His recent book You Are Here: Why We Can Find Our Way to the Moon, but Get Lost in the Mall, places the human preoccupation with space into psychological, philosophical, and anthropological contexts. No content was found. Lab Log. January 13, 2012.

An eye-opening exploration of the intriguing and often counter-intuitive science of human navigation and experience of place.In the age of GPS and iPhones, human beings it would seem have mastered the art of direction, but does the need for these devices signal something else—that as a species we are actually hopelessly lost. In fact we've filled our world with signs and arrows. We still get lost in the mall, or a maze of cubicles. What does this say about us? Drawing on his exhaustive research, Professor Collin Ellard illuminates how humans are disconnected from our world and what this means, not just for how we get from A to B, but also for how we construct our cities, our workplaces, our homes, and even our lives.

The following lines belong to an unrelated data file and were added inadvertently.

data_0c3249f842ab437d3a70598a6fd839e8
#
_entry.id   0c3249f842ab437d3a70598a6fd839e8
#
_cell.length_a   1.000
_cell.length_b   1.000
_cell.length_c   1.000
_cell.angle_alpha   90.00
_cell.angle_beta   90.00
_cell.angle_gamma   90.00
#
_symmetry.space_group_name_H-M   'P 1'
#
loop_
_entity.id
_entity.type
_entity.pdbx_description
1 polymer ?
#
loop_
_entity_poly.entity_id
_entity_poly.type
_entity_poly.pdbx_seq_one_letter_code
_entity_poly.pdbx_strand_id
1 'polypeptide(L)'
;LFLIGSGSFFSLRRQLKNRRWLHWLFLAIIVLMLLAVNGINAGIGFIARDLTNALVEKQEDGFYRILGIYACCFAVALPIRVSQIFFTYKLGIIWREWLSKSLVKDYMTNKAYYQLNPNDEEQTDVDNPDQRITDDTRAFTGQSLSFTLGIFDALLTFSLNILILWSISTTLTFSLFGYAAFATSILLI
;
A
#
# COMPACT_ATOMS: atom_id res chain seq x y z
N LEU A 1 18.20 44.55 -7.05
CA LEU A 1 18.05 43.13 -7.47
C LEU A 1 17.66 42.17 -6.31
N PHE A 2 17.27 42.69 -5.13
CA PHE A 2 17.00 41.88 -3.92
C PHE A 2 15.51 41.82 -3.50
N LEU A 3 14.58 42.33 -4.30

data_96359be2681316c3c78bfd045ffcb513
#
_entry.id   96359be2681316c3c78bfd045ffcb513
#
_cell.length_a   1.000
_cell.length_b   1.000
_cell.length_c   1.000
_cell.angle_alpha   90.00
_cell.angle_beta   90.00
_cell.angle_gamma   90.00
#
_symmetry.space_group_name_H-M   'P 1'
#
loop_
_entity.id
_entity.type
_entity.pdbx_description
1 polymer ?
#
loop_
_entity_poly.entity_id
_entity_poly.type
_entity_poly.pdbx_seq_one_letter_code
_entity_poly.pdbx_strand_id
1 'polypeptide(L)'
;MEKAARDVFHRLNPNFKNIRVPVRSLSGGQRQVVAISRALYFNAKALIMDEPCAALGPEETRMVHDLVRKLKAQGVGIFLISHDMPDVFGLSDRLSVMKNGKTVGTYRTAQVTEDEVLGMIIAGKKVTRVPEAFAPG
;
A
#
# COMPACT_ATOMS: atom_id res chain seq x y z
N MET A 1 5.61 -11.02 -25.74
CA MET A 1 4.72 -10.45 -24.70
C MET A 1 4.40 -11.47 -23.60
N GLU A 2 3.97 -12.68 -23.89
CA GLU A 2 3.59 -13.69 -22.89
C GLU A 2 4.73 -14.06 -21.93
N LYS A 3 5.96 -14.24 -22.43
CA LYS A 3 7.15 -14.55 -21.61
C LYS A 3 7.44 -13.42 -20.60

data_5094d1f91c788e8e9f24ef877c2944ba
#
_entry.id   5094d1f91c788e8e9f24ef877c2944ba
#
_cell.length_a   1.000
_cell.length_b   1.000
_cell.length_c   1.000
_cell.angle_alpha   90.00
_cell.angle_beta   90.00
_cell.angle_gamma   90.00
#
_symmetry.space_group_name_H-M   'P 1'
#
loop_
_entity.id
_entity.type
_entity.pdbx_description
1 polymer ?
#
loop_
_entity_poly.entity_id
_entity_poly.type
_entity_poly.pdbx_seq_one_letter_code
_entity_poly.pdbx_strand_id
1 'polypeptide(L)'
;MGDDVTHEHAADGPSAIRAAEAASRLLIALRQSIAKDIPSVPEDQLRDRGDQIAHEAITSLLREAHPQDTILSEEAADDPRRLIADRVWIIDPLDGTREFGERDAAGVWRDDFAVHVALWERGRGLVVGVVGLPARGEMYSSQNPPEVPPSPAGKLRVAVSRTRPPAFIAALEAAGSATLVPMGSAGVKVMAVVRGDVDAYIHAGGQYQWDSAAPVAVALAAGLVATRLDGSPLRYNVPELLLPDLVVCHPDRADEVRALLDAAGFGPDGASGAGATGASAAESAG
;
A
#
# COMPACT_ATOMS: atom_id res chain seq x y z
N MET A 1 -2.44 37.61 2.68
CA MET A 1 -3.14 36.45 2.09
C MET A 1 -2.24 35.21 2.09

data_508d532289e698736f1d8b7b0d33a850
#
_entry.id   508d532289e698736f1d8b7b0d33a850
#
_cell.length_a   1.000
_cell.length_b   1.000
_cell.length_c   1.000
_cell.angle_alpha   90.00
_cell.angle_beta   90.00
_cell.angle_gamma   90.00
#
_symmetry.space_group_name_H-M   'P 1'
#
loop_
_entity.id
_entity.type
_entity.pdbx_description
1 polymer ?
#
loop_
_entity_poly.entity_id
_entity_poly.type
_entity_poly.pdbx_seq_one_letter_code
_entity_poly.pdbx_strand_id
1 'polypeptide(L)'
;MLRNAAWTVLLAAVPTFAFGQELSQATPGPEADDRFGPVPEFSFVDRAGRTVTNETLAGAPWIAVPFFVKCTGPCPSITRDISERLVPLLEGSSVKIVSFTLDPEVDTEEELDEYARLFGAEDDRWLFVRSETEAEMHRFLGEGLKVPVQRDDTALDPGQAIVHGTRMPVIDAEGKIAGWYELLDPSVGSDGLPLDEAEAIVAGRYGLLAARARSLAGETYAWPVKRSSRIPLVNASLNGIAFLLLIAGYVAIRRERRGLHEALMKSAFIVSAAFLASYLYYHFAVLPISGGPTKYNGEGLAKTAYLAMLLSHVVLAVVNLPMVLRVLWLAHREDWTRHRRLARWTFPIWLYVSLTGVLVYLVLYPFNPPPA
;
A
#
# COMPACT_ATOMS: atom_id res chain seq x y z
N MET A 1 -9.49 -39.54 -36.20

Vetalol
This book has several interesting facts and figures contained in it. I was looking for a book on geography related and how we treat the world around us. After an Amazon search I came on this book.

It was a pretty good read. At times it reads a little like a text book and drags a bit. However, some of the thoughts and facts about the way humans look and react to everyday environments makes it interesting. Everything from how city design can affect our daily decisions, how we can predict where busy intersections will be years from now, to how casino's are like website designers trying to lure you in and keep you there.

Overall, this is not a book I'd give my wife but something I'd bring up at the dinner table.
Blackworm
Too much academic and technical detail. Can be boring
MrCat
This was a fascinating read--especially the sections comparing human and various animal navigators, especially the desert ants.
Gozragore
This book is a great combination of well established research and writing for people without a scientific background.

Colin knows how to engage with his audience. I recommend this to anyone with an interest in evidence based Wayfinding.
Hatе&love